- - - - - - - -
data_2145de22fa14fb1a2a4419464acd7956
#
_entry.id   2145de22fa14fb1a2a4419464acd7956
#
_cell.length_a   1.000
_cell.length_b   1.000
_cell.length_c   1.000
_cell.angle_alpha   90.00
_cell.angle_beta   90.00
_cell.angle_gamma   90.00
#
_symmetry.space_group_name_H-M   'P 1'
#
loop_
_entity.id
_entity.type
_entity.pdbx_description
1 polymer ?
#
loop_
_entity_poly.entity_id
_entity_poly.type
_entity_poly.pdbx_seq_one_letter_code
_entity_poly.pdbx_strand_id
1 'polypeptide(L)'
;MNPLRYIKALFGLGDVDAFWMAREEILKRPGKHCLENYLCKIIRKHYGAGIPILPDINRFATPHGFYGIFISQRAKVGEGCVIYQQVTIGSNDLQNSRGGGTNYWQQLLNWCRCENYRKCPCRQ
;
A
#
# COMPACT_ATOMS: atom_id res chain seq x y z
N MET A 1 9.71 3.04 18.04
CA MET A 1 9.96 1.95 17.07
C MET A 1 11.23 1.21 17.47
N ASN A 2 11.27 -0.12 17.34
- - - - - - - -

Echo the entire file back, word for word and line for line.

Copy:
data_2145de22fa14fb1a2a4419464acd7956
#
_entry.id   2145de22fa14fb1a2a4419464acd7956
#
_cell.length_a   1.000
_cell.length_b   1.000
_cell.length_c   1.000
_cell.angle_alpha   90.00
_cell.angle_beta   90.00
_cell.angle_gamma   90.00
#
_symmetry.space_group_name_H-M   'P 1'
#
loop_
_entity.id
_entity.type
_entity.pdbx_description
1 polymer ?
#
loop_
_entity_poly.entity_id
_entity_poly.type
_entity_poly.pdbx_seq_one_letter_code
_entity_poly.pdbx_strand_id
1 'polypeptide(L)'
;MNPLRYIKALFGLGDVDAFWMAREEILKRPGKHCLENYLCKIIRKHYGAGIPILPDINRFATPHGFYGIFISQRAKVGEGCVIYQQVTIGSNDLQNSRGGGTNYWQQLLNWCRCENYRKCPCRQ
;
A
#
# COMPACT_ATOMS: atom_id res chain seq x y z
N MET A 1 9.71 3.04 18.04
CA MET A 1 9.96 1.95 17.07
C MET A 1 11.23 1.21 17.47
N ASN A 2 11.27 -0.12 17.34